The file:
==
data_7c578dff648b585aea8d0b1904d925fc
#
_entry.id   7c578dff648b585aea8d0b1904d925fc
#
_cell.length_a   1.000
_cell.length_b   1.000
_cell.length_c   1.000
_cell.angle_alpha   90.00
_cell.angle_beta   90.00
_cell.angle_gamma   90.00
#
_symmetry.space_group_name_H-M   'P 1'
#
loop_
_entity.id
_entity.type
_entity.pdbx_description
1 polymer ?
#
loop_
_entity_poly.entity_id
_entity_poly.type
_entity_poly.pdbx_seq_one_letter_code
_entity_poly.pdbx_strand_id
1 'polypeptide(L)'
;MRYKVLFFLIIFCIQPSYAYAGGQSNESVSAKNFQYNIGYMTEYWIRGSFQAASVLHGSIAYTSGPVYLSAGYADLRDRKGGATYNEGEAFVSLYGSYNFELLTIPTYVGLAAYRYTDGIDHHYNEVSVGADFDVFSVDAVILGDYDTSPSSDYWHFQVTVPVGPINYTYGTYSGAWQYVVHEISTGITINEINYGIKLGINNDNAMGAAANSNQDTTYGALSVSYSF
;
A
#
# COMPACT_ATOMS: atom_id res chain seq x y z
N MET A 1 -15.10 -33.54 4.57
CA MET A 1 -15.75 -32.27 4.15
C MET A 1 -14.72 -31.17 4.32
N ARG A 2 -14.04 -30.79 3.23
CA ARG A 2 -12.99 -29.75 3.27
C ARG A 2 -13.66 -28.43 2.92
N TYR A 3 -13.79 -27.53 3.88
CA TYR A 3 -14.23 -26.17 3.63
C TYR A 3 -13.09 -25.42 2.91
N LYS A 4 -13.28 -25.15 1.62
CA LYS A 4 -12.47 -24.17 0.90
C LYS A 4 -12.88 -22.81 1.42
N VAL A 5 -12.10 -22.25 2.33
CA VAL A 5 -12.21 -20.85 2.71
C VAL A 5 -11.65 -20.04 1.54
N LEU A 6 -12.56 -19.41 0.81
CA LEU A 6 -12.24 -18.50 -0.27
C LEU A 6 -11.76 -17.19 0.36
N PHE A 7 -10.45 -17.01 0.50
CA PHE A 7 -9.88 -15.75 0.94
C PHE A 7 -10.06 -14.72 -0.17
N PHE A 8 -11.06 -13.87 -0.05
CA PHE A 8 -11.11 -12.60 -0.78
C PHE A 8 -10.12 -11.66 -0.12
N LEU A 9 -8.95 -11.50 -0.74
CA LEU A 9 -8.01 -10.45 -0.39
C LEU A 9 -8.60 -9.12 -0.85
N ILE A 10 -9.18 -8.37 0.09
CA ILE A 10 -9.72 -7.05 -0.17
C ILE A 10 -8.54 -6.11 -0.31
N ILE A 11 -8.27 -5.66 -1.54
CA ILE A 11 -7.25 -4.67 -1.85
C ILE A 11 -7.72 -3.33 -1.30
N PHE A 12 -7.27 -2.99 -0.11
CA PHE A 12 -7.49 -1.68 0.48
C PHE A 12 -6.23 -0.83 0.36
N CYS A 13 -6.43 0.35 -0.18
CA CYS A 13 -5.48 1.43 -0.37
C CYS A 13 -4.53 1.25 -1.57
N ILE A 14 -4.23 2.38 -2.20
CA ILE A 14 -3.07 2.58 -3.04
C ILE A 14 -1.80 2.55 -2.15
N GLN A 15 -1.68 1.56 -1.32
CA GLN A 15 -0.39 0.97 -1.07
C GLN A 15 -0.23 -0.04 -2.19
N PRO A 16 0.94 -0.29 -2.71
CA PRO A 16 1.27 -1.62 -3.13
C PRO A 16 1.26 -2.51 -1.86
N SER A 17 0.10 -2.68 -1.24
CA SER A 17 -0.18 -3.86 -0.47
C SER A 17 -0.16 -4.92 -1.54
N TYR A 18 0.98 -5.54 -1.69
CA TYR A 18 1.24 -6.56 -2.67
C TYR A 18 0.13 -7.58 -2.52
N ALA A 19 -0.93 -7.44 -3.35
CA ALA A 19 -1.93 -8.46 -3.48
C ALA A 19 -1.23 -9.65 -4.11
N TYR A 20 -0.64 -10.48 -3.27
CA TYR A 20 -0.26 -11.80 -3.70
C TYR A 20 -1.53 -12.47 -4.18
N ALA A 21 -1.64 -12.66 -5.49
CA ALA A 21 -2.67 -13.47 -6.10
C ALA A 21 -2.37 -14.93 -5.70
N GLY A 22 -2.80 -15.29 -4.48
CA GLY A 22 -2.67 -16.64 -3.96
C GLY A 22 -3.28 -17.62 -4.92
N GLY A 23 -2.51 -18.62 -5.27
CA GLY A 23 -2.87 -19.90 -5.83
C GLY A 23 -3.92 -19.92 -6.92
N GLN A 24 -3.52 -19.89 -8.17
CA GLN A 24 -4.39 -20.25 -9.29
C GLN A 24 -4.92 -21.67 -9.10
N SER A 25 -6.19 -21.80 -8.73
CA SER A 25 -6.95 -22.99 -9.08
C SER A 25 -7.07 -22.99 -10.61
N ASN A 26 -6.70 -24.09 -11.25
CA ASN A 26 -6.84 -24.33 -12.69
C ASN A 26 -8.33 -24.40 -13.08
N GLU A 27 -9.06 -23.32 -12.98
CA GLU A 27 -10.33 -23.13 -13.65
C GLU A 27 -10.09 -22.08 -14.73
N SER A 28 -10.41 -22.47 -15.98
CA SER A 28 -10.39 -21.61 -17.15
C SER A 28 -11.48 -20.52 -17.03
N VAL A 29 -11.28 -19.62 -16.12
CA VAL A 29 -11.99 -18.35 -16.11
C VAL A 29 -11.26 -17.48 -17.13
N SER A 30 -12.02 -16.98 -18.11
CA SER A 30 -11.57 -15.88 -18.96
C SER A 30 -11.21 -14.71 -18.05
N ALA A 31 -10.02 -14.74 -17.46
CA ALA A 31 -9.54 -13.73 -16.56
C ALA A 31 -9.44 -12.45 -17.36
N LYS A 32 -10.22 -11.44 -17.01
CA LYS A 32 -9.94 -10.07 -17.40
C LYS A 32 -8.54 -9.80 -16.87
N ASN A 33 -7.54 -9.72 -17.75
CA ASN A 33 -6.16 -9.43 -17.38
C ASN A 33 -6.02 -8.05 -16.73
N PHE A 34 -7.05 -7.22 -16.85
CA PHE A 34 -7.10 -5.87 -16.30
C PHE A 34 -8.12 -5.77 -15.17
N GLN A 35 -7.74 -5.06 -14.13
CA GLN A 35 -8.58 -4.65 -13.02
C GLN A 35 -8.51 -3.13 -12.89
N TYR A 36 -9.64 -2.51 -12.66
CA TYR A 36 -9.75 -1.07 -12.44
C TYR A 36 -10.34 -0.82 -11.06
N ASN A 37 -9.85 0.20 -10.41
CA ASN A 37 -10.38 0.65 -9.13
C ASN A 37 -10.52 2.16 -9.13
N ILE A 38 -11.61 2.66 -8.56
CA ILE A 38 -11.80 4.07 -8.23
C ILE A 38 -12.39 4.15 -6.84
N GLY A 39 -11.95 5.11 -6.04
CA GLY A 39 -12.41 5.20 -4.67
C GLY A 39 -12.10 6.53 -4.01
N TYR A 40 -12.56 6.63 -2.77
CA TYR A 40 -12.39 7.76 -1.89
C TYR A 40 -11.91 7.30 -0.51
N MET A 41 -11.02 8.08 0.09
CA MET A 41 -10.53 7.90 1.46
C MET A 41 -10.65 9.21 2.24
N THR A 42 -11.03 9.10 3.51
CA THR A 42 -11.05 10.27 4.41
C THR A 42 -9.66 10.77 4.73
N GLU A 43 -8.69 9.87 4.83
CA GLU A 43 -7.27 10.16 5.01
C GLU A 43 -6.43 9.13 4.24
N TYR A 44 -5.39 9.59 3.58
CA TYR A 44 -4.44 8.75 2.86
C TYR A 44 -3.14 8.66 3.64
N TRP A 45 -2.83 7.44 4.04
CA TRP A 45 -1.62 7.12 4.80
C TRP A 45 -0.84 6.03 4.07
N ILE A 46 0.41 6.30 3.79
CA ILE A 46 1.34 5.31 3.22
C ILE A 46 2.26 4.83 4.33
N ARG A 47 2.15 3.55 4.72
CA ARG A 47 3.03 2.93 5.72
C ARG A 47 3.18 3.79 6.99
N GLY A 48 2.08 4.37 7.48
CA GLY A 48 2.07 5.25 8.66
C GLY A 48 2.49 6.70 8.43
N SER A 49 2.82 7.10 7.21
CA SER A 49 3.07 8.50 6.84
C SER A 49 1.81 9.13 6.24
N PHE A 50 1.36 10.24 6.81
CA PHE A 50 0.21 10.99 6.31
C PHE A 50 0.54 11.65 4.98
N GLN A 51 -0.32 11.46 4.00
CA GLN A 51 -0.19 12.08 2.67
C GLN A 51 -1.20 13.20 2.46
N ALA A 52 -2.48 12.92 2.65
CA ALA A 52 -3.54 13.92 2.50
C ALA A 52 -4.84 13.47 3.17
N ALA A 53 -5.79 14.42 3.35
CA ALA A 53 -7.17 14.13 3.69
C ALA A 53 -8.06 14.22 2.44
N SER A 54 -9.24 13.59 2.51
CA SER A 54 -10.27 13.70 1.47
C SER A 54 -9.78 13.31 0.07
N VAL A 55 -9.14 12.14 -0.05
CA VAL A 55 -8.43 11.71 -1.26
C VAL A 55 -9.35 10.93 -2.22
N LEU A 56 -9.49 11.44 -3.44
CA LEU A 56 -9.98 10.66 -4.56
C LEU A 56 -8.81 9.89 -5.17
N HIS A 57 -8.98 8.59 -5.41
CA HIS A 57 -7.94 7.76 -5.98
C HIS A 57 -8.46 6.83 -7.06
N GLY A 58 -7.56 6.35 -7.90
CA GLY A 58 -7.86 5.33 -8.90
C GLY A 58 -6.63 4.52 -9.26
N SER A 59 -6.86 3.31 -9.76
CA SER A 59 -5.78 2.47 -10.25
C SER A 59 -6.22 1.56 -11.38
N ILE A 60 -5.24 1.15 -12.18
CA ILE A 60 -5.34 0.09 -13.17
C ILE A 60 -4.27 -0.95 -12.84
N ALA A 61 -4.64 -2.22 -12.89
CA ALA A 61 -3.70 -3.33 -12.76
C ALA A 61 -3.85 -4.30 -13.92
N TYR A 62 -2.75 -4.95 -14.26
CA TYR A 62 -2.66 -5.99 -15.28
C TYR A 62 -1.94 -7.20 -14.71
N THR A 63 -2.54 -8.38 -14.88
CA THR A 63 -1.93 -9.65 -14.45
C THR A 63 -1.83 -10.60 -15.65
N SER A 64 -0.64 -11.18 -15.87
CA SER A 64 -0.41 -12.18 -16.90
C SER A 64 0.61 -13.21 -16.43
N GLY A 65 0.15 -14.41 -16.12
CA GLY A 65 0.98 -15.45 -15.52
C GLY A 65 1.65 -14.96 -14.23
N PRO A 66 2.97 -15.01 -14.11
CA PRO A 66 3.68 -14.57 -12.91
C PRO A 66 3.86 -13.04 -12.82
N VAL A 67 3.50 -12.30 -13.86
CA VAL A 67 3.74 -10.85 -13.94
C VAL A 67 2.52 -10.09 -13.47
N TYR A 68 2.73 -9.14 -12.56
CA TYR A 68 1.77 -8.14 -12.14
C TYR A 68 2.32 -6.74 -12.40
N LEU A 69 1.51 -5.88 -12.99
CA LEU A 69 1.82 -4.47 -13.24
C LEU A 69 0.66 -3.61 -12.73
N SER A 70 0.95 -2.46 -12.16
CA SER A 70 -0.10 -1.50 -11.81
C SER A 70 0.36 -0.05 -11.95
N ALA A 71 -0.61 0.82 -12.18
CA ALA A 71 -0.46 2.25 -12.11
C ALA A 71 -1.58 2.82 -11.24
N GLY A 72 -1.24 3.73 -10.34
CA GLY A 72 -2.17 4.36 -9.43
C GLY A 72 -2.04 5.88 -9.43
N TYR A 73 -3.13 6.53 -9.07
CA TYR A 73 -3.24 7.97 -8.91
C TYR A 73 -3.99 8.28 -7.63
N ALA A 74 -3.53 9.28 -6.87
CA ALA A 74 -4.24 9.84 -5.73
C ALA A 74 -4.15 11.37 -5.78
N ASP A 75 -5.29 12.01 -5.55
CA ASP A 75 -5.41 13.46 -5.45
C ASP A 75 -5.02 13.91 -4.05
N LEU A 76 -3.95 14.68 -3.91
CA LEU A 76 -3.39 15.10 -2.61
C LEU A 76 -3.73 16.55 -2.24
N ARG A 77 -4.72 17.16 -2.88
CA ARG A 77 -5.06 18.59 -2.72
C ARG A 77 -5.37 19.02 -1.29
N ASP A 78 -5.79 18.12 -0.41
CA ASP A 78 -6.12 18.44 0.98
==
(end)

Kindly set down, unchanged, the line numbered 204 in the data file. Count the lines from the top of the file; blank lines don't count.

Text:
C GLY A 58 -6.63 4.52 -9.26